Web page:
In total, measures announced in Budget 2010 amounted to €4 billion in savings, made up of over €1 billion from the public sector pay bill, €760 million from social welfare, €980 million from day-to-day spending programmes, and €960 million from investment projects.  With these reductions, the Government aims to stabilise the national deficit in a fair way, safeguard those worst hit by the recession, and stimulate the crucial sectors of the economy to sustain and create jobs.

Read more…

Blog Carnival Conclusion: The Human Rights Implications of Budget 2010

December 10, 2009 2 comments

This Wordle is drawn from the text in all the contributors posts.

As with all blog carnivals, my first task to is to thank those who contributed today: Elaine, Aoife, Danielle, Fergal, Eilonoir, Deirdre, Mairead and Vicky.

Please find all the blog contributions below:

Human Rights and Equality Infrastructure

Criminal Justice System

Targeting the Lost Generation

Women Poverty & Violence

Children’s Rights

The Rights of People with Disabilities

Welfare Cuts and Human Rights

The Right to Work in Ireland

The only task left to me is to close this blog carnival. Today, we have discussed the rights affected in a very academic sense. What we have done is show you the reality of this budget for a segment of the population living in the Republic of Ireland.  This budget will have a minimal impact on some, a more appreciable impact on most, and a noticable  impact on the less well off.

Rather than draw conclusions from the posts above, I will allow you to draw your own conclusions. Did we neglect to discuss the dire economic situation which Ireland is facing? Did we properly discuss the fact that billions of Euro are being spent on bank and business subsidies? Did we properly question the whole economic system upon which Budget 2010 is based? Is the economic system which much of the world has in place conducive to human rights protection?  These are issues not only for the Republic of Ireland to face, but for the globe at large.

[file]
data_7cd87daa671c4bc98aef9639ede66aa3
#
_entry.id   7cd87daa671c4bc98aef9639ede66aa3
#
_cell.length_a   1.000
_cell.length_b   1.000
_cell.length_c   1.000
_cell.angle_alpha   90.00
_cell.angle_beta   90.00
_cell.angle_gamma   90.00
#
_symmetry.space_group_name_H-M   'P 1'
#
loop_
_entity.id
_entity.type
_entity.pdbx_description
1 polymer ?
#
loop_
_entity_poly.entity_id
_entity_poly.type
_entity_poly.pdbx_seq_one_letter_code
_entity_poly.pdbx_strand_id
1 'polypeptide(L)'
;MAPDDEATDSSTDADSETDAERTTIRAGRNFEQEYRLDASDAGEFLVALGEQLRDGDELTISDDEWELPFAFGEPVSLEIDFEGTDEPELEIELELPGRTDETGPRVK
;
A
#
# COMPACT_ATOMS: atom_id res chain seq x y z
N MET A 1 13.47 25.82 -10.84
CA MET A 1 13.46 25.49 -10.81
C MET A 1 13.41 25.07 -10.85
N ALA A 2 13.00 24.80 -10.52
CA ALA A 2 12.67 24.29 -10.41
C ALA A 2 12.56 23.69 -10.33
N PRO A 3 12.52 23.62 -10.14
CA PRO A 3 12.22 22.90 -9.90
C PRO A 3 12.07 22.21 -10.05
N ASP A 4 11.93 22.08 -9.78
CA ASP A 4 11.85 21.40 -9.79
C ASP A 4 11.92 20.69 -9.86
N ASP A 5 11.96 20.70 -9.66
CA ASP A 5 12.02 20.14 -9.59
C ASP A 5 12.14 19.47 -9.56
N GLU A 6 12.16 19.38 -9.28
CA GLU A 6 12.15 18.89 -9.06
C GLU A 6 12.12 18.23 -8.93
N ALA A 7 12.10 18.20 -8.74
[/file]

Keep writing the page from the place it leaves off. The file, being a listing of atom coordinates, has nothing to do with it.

Thornton on Budget 2010: Human Rights and Equality Infrastructure

December 10, 2009 2 comments

With the massive cuts in Budget 2009 for the Irish Human Rights Commission and the Equality Authority, both bodies have maintained their much reduced budgets for 2010. The Office of the Children’s Ombudsman has also maintained its 2009 Budget.

Danielle and Fergal have discussed the impact of the budget on children’s rights here, while Vicky has commented upon the increases and cutbacks in the criminal legal aid scheme and criminal justice here. Eilonoir has noted the increases and cutbacks for those with disabilities here.

I will concentrate on the other areas within the broad human rights and equality infrastructure in this post. Read more…

Conway on Budget 2010: The Irish Criminal Justice System

December 10, 2009 2 comments

This post is contributed by our regular contributor Dr. Vicky Conway. You can read about Vicky on our Contributors page.

The most apparent implication of Budget 2010 for the criminal justice system has been the threat of strike action by members of the Garda Representative Association (covering circa 12,000 members of the force), on the basis of the public sector pay cuts. The government, on the advice of the AG has warned of the criminal implications of such action, a statement reinforced by the Garda Commissioner. Prof Dermot Walsh has argued however, that there is in fact no legal bar on strike action, only on joining a trade union. The GRA does not appear, at the time of writing, to have made a statement on the Budget, but given AGSI’s response, that it is ‘an attack on its members’, we may well see a ballot of GRA members on strike action in the coming weeks. Let’s not forget other workers, such as prison officers, who may also choose to strike. In the past prison strikes have required Gardaí to serve in prisons, which clearly is problematic if they too are striking.

Read more…